Note: Despite the publication date of this article, it presents us an interesting subject about technical writers. I hope you enjoy it the same way I enjoyed.
This paper was presented at the 32nd Annual Meeting of the Conference on College Composition and Communication held in Dallas, Texas, March 26-28, 1981.
J. W. Dillingham
Communication Support Services, Inc.
I don’t usually admit this in public, but I am a “technical writer”. The term has become so generalized, representing so many types of writing and so any job functions, that few professionals wish to be called “technical writers”.
Some basic definitions contribute toward our defining these various types of technical writing. According to accepted usage, an “author” originates written materials and/or practices writing as his or her profession; a “writer” writes as an occupation. To “edit” is to make written materials presentable for publication or presentation, but an “editor” supervises the policies or production of a publication. And, lastly, “technical”, deriving from and pertaining to “technique”, refers to a systematic procedure by which a complex or scientific task is accomplished. These definitions begin to help us clarify the various roles, but they do not yet make explicit the job functions and levels.
Given those definitions, let’s examine the term “technical writer”. Most often in industry, a “technical writer” has a working knowledge of technology and his/her ^job level is considered occupational rather than professional. He or she usually has enough technical knowledge to be capable of rearranging material others provide, but not enough to be capable of originating materials. Then what about the person who is considered a professional and who originates written technological material? We need to coin a term for this person, perhaps “technical author”.
These two definitions point to the reasons the term “technical writer” has poor connotations for many people in industry. The line between the two is very fine; no black and white distinctions, just many shades of gray. There are many of us who are in fact, in Joe Rice’s term, “closet technical writers” (ref. 1).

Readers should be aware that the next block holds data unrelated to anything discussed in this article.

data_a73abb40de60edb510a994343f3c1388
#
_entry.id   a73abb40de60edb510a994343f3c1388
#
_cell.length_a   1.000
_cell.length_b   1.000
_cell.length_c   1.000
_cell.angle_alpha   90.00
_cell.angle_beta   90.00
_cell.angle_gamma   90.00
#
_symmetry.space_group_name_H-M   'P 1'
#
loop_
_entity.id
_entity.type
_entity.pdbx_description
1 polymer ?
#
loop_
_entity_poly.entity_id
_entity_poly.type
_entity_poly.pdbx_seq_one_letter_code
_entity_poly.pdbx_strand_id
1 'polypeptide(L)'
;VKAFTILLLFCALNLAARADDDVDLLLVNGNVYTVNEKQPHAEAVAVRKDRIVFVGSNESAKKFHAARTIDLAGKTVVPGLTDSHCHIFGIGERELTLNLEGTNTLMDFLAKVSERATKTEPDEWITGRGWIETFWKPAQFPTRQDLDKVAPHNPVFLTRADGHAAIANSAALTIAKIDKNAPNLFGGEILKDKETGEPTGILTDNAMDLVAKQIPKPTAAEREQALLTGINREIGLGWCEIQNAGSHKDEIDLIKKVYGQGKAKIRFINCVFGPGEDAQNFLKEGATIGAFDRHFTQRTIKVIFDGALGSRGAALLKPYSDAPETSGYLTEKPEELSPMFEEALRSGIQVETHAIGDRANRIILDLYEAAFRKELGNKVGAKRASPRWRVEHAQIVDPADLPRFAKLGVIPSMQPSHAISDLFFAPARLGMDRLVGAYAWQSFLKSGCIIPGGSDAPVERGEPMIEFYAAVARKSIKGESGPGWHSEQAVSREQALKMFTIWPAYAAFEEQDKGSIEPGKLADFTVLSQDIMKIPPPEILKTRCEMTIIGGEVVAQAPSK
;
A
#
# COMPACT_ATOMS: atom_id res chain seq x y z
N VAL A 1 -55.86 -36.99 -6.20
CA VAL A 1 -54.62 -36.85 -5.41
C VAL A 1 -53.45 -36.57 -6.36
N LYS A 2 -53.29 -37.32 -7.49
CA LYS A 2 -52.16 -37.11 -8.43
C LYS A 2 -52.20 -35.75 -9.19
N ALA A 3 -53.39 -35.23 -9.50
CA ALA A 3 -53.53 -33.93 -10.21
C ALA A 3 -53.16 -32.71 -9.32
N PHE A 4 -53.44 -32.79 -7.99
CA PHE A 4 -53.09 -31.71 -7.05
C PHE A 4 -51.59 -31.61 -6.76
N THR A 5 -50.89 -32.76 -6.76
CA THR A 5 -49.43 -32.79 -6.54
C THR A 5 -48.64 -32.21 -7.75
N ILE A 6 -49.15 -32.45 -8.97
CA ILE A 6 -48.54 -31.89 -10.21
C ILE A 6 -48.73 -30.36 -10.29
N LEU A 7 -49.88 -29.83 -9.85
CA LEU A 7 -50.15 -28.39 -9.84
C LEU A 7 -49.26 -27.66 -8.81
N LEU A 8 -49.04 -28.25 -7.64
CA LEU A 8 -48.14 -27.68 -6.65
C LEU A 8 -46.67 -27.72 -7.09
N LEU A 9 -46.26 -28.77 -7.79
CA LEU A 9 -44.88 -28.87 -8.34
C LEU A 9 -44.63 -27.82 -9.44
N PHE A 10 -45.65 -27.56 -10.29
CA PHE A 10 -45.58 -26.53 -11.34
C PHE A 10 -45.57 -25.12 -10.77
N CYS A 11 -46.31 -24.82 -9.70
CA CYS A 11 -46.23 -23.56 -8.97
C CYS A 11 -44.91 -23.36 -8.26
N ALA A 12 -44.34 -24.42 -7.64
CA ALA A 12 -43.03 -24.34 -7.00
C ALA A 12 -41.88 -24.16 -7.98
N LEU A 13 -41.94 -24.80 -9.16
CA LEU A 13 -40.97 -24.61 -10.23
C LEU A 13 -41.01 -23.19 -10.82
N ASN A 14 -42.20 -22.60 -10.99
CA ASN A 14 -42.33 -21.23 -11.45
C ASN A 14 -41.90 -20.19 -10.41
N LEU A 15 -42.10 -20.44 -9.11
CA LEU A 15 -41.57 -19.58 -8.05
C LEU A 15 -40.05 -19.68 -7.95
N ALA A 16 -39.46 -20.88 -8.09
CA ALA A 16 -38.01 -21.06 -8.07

I once refused a job because it carried the title “Technical Writer”. After a discussion with the manager, I accepted the job under a different title. New title — Engineer Scientist III. The same pay, but the title “Technical Writer” would have marked me and, more importantly, it would have been detrimental to me in later assignments with other companies. In that job, I was to originate technical materials; the company was hiring me for my technical expertise. I was, in fact, a technical author.
Many titles are used to circumvent this problem: “engineering writer”, “specification writer”, “technical communication specialist”, “technical publication specialist”, “proposal management specialist”, and so on. All of these people have at least one attribute in common; they are all capable of originating material. They are all, in fact, technical authors. Salaries in this category are much higher than those for technical writers. Industry pays for technical expertise combined with communication skills.
When technical students, for example in engineering, graduate from the universities, do they have the communication skills they need for this role in industry? Rarely. Industry usually has to train them. What about English or journalism majors who take a course in technical writing and go to industry for a job. What are their capabilities? I think, by our earlier definitions, most of them are qualified to edit — to make material presentable for publication or presentation. My experience in industry has shown me that of the two degrees, journalism is the more useful, and journalism students are generally the more successful because of their design skills and, particularly, their familiarity with interviewing techniques. English majors, however, are almost always the better writers. Some of the recent Technical Communication graduates have both skills and are more correctly “technical editors” than “technical writers”.
How well prepared is an English or journalism major for a job as an editor? Mary Fran Buehler’s discussion of some types of edits, as they are performed at Jet Propulsion Laboratory, (ref. 2) not only articulates the types of edits but also implies some of the skills required to perform those edits:
- Putting a publication through the various production processes, monitoring progress, making out the necessary paperwork;
- Making sure that the publication reflects company policy;
- Making sure that the parts of the publication match in a physical or numerical sense, and that every element mentioned is actually included;
- Giving a minimum-level language and graphics review to camera-ready copy to ensure that the quality is suitable for external publication;
- Clarifying illegible copy;
- Marking a manuscript with format instructions for the compositor or illustrator;
- Assuring appropriate and consistent usage of such mechanics as capitalization, abbreviations, reference style;
- Giving the manuscript a complete in-depth language review;
- Reviewing the manuscript for content coherence, emphasis, subordination, and parallelism.